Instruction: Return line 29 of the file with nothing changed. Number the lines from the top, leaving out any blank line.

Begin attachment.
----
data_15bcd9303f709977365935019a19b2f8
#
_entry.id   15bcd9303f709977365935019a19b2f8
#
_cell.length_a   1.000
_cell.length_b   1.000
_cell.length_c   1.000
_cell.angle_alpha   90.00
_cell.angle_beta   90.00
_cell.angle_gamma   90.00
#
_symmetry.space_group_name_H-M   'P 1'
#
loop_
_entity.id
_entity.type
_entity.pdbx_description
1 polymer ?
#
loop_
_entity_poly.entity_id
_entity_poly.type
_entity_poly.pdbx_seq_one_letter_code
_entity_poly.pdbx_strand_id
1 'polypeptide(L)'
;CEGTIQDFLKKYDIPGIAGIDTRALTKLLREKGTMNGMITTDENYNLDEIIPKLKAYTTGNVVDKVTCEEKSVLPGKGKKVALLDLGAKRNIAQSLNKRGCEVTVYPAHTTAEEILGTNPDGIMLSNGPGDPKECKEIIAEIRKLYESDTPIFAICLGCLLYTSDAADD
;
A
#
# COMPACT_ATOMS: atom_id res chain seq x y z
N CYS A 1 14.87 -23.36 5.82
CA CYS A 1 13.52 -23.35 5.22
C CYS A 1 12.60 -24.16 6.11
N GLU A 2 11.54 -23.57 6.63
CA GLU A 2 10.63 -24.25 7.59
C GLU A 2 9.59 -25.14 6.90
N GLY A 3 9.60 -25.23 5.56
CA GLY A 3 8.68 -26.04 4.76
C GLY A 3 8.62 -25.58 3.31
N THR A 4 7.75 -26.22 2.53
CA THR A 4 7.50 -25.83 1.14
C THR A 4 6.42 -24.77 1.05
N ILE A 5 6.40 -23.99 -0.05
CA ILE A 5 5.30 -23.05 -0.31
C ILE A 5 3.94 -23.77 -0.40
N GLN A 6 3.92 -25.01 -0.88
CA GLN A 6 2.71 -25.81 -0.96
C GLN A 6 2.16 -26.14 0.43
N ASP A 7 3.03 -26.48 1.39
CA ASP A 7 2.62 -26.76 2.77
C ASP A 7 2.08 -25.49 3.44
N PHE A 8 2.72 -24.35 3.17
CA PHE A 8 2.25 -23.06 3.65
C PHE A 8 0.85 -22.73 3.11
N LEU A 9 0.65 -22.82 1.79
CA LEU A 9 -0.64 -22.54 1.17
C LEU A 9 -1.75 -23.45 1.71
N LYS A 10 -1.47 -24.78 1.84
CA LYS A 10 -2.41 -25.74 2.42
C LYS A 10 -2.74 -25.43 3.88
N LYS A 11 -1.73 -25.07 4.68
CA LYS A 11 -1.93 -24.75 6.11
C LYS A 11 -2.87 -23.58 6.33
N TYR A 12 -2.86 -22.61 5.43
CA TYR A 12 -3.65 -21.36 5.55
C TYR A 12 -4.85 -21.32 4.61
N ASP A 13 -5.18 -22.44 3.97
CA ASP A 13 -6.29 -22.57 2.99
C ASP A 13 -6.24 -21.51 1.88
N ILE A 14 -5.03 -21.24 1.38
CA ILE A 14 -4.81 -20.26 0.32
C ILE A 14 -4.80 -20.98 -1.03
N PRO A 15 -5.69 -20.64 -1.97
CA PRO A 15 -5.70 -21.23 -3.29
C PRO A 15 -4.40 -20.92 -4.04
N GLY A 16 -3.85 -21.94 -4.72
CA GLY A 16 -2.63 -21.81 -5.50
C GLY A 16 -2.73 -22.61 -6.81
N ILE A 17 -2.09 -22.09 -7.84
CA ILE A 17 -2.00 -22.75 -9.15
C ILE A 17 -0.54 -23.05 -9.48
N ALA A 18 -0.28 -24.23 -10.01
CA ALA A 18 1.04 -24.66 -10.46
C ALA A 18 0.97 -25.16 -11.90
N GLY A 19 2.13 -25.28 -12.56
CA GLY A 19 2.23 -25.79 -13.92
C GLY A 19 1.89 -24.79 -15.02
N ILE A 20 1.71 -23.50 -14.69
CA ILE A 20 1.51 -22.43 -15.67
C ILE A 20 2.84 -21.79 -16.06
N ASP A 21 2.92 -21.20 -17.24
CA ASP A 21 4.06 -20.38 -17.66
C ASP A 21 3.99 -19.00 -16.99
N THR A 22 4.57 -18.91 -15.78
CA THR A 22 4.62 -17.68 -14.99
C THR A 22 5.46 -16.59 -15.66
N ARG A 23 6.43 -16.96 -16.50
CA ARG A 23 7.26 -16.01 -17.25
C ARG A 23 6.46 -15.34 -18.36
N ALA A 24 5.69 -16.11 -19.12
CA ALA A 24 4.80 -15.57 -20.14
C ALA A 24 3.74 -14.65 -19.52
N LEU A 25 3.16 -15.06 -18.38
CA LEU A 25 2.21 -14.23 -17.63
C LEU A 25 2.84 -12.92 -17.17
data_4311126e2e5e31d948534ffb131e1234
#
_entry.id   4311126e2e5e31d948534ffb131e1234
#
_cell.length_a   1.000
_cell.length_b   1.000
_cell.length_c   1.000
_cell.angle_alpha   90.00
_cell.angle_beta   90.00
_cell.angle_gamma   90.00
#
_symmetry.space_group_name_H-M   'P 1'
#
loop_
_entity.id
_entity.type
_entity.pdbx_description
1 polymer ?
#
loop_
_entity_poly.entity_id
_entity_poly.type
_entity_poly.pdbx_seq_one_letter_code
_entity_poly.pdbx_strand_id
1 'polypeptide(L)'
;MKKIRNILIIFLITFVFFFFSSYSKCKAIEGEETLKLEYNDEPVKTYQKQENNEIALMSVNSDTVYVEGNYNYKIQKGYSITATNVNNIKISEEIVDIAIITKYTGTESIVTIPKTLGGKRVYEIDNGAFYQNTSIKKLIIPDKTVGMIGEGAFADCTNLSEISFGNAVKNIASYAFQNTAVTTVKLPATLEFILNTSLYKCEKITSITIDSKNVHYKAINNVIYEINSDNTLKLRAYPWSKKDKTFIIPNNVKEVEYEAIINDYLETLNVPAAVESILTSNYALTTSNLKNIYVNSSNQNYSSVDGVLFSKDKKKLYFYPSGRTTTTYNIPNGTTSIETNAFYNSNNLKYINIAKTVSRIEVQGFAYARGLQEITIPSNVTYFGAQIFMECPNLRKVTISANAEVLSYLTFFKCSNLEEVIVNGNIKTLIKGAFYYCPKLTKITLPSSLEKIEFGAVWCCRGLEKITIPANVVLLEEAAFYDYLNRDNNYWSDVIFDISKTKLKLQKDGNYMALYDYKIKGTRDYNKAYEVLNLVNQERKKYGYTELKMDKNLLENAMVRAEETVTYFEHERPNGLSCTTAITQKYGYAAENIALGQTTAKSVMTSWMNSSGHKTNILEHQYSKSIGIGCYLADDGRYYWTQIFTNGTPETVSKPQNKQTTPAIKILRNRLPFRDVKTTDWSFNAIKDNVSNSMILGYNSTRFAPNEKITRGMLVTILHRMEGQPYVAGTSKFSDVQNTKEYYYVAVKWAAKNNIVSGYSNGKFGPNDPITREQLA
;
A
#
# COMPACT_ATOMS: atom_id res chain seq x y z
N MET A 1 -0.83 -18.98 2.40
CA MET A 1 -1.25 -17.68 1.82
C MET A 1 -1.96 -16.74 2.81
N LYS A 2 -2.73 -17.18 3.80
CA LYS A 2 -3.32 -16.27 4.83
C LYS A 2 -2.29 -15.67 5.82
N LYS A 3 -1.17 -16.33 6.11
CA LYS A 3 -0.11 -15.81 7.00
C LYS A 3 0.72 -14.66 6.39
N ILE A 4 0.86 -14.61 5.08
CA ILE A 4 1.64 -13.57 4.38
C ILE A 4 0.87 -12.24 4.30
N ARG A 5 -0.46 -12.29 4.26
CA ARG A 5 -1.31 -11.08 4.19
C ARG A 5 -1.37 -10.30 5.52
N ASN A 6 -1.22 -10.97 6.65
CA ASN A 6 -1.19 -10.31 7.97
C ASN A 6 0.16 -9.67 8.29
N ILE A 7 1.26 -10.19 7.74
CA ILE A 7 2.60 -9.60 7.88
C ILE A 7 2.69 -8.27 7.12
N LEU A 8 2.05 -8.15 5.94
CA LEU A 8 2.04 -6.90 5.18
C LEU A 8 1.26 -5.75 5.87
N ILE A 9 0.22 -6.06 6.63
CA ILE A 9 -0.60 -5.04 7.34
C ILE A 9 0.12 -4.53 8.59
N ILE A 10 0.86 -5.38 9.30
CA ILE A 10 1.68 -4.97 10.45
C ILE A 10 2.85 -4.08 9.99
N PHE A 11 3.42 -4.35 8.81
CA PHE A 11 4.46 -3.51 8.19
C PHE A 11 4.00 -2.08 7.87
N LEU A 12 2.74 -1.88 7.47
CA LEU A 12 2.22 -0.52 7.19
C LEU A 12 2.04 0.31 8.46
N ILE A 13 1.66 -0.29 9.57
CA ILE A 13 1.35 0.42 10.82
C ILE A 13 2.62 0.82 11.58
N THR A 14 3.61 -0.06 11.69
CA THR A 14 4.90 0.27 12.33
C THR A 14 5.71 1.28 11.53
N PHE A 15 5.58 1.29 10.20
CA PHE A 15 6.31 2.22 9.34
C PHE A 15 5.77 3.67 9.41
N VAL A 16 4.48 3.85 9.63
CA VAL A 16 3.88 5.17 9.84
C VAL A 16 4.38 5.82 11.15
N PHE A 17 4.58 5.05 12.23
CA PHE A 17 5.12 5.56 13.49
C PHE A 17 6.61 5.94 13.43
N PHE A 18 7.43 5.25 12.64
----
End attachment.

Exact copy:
#